Have you noticed that you are opting out of activities that you love like golf, hikes or dances because you are worried about what may happen if you took a fall? You aren't alone! And, that doesn't mean you need to resign yourself from your favourite activities. Here, our Orleans physiotherapists explain how we can help you to improve your balance and make sure that your worries about falling don't hold you back.
As we age, the idea of falling over and injuring ourselves may become more and more threatening. An ill-time topple at an inopportune place may cause even the fittest and healthiest people to become injured, break bones, dislocate their joints or sustain muscle injuries.
In fact, studies show that 34% of Canadians over the age of 65 report a fear of falling and nearly half of those people report that they let that fear impact their day-to-day life.
You don't need to make peace with being wary of falls for the rest of your life. Actually, avoiding situations where you may have to engage your balance may make you more likely to fall when you do have to use your balance in the future. This is because our bodies use a series of organs and muscles to manage our balance. And they require consistent engagements in order to remain strong and serve us well.
What helps me keep my balance?
Our ability to remain balanced relies on 3 different senses and systems, our vision, a sense called proprioception and series of fluid-filled organs in our inner ears called the vestibular system.
Of the three, perhaps our vision is the most obvious. We can look at our feet and the ground we are walking on to make sure we are standing properly and stepping in the right places.
Proprioception is the sense that allows us to unconsciously be aware of our muscle movements, to know our body parts' locations without looking at them and to be able to move our body without having to consciously think about it. This sense helps us take sure steps and adjust our weight unconsciously to keep our balance.
Lastly, the vestibular system is our body's means of tracking out motion, spatial orientation, and the orientation of our heads. It is the way that we can tell up from down and how we know where and how to place our bodies in order to accomodate for a changing situation (this can be whenever we take a step or if we are standing on a rocking ship in the middle of a rough lake).
All three of these bodily functions contribute to our balance. And when they aren't consistently engaged, they can become less effective. By limiting the activities you do that engage these three systems in your body, you actually make it much harder for your brain to interpret the signals it is being sent.
How can physiotherapy help me maintain and restore my balance?
Generally speaking, restoring your sense of balance and maintaining it are going to be ongoing efforts. Since you are trying to give your brain, muscles and systems as uch practice as you can with keeping your balance, one fo the most common ways to help restore your sense of balance and then continue to maintain it involves specialized exercises that are designed to engage your sense of balance without putting you at risk of a fall.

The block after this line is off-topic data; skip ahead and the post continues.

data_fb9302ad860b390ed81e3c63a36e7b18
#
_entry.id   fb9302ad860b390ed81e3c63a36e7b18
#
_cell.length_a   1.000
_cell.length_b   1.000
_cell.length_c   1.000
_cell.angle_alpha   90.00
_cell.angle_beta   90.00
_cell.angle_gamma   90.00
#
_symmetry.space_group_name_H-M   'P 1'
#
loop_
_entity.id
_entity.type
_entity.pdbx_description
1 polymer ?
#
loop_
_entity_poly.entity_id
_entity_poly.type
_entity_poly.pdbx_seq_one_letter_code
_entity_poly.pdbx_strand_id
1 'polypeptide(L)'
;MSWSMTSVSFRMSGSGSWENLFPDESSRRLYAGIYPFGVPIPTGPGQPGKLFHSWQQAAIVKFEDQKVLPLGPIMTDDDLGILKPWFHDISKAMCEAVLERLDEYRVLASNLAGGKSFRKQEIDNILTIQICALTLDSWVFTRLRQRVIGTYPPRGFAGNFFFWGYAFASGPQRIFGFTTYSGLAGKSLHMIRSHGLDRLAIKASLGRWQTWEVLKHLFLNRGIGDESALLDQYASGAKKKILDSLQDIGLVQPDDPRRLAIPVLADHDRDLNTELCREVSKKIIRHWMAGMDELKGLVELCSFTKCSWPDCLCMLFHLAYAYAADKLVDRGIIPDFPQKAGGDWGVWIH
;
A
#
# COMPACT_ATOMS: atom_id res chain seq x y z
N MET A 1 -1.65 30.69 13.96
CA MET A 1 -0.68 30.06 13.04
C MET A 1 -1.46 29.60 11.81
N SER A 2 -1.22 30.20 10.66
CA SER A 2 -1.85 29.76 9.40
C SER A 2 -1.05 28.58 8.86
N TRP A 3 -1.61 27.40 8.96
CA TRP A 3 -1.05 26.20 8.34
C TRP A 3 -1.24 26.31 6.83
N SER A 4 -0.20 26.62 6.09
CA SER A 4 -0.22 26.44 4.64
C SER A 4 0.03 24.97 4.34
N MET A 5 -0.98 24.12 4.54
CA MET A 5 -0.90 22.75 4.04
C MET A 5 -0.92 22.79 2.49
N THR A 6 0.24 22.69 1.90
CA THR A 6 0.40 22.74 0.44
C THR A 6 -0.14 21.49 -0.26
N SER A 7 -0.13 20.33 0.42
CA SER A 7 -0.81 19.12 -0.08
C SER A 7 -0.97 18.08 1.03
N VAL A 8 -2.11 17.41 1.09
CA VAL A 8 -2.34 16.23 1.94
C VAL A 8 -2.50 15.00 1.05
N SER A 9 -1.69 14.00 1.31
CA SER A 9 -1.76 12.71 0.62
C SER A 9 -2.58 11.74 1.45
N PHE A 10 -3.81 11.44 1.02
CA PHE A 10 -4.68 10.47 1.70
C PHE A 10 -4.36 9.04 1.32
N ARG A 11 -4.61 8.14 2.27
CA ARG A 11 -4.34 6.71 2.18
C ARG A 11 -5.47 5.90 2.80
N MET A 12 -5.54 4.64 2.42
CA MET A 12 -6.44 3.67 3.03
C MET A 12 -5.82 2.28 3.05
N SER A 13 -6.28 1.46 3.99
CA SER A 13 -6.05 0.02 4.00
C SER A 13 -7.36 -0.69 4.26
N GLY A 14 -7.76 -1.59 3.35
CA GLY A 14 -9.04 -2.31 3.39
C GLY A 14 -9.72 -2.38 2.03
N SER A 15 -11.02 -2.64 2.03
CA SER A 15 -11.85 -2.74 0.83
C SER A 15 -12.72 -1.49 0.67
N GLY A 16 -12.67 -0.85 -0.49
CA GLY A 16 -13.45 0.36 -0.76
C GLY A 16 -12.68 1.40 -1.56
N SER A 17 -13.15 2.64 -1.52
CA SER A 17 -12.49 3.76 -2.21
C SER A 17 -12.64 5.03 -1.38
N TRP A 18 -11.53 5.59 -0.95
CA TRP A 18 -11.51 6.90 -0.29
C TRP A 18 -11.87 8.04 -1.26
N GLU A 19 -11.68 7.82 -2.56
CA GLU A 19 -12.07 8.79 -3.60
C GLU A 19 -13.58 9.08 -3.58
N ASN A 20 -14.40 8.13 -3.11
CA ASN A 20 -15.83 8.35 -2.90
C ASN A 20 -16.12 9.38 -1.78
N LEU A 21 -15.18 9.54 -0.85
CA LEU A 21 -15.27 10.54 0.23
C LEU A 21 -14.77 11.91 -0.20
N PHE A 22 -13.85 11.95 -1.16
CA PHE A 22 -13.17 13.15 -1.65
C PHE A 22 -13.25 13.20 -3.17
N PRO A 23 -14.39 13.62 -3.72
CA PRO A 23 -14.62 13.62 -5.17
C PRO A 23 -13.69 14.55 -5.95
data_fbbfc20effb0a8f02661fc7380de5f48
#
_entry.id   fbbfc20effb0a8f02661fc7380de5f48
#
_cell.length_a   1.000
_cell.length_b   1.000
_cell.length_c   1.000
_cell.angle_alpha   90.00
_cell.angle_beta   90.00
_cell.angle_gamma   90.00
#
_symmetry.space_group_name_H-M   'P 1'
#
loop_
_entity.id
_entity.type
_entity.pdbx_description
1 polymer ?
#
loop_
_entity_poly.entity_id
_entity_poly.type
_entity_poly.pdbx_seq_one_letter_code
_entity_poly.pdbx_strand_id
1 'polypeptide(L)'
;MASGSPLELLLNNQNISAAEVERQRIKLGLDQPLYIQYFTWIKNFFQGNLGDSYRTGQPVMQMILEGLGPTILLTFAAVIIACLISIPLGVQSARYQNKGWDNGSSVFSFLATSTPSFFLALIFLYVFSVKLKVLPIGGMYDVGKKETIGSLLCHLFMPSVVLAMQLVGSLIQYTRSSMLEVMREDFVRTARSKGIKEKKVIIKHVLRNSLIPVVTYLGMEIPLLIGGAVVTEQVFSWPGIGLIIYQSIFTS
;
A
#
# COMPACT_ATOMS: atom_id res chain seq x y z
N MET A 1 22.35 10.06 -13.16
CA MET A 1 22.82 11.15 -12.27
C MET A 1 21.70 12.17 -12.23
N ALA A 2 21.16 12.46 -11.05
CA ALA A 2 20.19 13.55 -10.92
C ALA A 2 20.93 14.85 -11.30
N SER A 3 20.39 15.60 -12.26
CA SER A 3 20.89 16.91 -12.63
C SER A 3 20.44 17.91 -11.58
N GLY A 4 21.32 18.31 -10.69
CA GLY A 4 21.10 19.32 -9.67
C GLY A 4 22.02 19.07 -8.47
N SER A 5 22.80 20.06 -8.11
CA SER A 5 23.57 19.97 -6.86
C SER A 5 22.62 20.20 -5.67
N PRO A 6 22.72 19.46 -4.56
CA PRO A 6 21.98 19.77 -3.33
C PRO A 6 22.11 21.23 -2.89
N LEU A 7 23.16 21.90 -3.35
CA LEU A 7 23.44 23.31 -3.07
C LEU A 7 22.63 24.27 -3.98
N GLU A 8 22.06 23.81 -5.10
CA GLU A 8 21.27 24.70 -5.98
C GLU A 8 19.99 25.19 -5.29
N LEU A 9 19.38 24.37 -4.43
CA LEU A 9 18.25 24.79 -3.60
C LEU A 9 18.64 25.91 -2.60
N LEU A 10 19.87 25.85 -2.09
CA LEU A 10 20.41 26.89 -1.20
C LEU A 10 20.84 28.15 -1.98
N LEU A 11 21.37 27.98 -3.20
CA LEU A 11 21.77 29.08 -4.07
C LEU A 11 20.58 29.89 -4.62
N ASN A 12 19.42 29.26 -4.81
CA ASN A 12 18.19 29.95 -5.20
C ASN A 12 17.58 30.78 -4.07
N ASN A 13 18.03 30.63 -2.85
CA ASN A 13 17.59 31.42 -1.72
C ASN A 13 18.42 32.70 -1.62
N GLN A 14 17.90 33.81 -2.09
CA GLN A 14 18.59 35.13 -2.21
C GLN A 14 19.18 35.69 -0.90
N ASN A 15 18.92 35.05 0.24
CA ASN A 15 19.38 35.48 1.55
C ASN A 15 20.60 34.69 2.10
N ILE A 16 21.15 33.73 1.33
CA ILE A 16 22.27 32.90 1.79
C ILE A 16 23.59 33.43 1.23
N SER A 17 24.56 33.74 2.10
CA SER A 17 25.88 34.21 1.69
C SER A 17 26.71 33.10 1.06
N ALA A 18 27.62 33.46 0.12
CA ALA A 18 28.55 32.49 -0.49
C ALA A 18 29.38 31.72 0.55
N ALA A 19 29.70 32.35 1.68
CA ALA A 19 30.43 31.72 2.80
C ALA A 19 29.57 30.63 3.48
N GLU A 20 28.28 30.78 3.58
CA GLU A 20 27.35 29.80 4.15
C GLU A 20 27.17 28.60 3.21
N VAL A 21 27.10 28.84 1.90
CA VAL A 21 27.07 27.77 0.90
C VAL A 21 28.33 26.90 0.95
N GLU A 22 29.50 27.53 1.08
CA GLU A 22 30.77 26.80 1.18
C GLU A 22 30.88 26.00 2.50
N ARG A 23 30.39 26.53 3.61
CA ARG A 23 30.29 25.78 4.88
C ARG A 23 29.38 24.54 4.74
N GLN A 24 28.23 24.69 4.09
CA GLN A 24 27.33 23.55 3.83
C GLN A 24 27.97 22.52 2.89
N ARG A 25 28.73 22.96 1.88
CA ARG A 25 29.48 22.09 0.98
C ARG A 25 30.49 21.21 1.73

As with any physiotherapy treatment, our Orleans physical therapists will start you out small and slow with prescribed balance and coordination exercises. With prescribed exercises and professional guidance, we will be able to help you regain your balance and your confidence in participating in the activities you love.
What kinds of exercises does a physiotherapy clinic prescribe to help with balance issues?
You should always ask your physical therapist before you begin conducting any exercises that are designed to maintain and restore your balance. Physiotherapists are able to assess your condition and unique case in order to prescribe activities and exercises that will work best to help you maintain your balance.
Not every exercise is useful in every case. The last thing you want is to accidentally do an exercise that requires more balance than you have and hurt yourself in the process. With all of that being said, here are some examples of the kinds of activities our Orleans physiotherapists may prescribe you to help with your balance issues:
- Stand straight up on one foot and with your eyes open for 30 seconds. This should be done at least 3 times on each leg every day.
- Stand straight up with one foot in front of the other (like on a balance beam; or staggered if that is too narrow) for 30 seconds. This should be done each way, several times a day.
- Stand straight up with your feet together and eyes closed for 30 seconds. If you can, do this for a combined 5 minutes throughout the day. If this is too challenging, you can start with your feet slightly apart.
- If this gets too easy, challenge yourself further in any of these positions (throw a ball against a wall; move your arms; stand on a different surface).